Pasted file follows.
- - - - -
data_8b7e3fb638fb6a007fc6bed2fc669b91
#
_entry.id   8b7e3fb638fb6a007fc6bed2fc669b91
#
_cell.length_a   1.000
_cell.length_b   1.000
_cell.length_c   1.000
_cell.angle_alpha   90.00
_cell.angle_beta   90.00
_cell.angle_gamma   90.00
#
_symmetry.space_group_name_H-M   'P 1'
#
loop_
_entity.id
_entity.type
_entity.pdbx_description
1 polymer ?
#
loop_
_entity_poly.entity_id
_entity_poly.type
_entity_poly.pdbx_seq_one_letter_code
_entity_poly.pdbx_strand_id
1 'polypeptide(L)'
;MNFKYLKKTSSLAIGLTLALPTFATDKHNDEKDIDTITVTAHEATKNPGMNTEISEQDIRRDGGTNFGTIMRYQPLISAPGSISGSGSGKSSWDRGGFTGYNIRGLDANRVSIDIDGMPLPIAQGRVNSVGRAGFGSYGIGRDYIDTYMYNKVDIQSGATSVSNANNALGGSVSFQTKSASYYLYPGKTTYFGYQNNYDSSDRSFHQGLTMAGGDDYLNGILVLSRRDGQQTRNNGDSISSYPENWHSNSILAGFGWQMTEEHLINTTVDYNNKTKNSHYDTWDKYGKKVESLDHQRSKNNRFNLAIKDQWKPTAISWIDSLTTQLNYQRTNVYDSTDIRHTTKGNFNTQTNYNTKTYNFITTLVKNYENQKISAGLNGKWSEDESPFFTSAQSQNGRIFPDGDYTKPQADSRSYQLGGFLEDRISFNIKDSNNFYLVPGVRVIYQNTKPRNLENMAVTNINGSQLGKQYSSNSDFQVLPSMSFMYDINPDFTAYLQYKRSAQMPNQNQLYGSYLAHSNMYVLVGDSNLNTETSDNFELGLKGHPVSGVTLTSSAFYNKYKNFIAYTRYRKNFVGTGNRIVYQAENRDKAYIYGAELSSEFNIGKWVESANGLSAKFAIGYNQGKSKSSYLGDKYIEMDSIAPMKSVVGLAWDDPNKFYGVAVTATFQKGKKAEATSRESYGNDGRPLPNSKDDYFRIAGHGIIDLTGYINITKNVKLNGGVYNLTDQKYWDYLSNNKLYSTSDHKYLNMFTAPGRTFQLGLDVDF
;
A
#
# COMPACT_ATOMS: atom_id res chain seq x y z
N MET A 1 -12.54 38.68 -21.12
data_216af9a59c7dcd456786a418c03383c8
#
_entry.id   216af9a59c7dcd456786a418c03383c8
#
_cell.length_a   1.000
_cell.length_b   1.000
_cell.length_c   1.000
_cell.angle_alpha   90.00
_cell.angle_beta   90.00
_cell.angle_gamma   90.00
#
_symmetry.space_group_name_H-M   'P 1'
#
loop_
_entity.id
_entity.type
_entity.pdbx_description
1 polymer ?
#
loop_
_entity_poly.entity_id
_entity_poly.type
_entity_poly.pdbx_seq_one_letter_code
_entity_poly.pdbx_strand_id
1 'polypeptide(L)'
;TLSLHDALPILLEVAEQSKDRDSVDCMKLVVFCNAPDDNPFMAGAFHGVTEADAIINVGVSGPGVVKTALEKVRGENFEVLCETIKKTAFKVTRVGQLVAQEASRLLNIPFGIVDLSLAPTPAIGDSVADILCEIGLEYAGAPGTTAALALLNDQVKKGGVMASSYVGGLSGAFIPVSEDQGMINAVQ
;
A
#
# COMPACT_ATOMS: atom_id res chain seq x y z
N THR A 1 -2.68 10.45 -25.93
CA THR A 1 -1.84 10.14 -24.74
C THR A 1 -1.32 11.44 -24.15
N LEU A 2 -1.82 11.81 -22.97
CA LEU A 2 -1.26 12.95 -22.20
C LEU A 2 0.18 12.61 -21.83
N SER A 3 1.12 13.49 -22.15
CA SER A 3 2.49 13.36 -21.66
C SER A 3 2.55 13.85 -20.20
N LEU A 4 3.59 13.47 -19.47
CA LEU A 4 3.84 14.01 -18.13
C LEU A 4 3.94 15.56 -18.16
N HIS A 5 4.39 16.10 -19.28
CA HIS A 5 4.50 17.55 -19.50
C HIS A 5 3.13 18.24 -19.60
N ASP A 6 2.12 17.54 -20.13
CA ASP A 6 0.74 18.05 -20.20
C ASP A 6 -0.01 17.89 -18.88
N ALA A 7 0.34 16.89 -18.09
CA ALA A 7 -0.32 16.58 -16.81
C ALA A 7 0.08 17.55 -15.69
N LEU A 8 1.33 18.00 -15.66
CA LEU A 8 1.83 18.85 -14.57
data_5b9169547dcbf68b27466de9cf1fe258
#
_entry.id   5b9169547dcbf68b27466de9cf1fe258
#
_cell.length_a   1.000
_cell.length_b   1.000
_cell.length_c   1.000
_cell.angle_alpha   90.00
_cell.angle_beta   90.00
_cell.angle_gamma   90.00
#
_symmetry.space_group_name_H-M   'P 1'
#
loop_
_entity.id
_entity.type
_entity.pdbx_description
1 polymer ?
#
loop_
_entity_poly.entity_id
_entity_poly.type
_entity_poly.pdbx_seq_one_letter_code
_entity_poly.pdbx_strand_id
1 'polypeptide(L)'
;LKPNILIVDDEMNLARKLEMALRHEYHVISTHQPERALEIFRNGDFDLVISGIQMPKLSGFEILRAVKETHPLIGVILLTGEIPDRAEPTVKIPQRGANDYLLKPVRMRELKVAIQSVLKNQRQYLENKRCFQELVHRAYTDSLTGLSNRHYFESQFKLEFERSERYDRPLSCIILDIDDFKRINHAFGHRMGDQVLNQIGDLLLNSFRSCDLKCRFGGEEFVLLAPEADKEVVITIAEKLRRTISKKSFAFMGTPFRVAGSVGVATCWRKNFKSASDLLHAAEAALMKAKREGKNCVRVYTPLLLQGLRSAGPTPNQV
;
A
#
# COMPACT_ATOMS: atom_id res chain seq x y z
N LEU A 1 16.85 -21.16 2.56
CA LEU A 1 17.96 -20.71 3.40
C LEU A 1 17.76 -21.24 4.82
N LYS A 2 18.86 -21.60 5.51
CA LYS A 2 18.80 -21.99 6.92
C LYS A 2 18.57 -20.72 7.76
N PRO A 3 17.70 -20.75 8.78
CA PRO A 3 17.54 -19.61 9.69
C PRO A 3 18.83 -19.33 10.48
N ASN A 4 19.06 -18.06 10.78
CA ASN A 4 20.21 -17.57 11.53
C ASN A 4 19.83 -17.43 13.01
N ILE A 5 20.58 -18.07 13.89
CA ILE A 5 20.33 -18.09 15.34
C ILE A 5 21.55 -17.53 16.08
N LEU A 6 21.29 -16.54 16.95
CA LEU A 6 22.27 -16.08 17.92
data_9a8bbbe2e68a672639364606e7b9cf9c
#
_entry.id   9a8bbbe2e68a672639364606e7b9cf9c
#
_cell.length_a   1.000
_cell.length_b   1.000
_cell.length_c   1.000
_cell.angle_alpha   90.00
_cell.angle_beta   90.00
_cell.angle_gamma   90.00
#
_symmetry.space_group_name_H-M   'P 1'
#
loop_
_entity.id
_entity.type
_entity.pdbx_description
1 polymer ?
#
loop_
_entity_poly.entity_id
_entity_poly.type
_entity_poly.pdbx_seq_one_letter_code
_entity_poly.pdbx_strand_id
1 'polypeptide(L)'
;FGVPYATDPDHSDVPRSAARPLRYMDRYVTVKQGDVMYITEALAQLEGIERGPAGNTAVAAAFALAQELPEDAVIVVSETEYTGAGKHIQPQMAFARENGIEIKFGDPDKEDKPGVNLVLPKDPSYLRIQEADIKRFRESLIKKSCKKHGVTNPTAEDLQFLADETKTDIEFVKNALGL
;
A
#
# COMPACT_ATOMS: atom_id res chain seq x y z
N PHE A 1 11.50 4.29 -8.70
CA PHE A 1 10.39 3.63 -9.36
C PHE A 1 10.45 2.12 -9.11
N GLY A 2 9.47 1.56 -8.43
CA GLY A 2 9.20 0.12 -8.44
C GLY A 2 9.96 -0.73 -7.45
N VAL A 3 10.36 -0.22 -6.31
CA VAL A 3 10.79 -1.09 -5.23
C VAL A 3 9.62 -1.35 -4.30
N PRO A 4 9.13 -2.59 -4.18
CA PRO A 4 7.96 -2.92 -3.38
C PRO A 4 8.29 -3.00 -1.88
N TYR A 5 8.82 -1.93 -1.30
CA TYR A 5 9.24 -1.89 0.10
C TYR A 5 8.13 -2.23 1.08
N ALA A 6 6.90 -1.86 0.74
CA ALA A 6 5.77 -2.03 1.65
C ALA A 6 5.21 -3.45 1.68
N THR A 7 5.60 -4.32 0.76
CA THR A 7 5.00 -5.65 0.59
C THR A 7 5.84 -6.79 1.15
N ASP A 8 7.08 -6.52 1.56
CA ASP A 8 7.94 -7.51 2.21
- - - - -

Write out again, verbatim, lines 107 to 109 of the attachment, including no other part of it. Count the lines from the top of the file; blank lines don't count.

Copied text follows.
_entity_poly.pdbx_seq_one_letter_code
_entity_poly.pdbx_strand_id
1 'polypeptide(L)'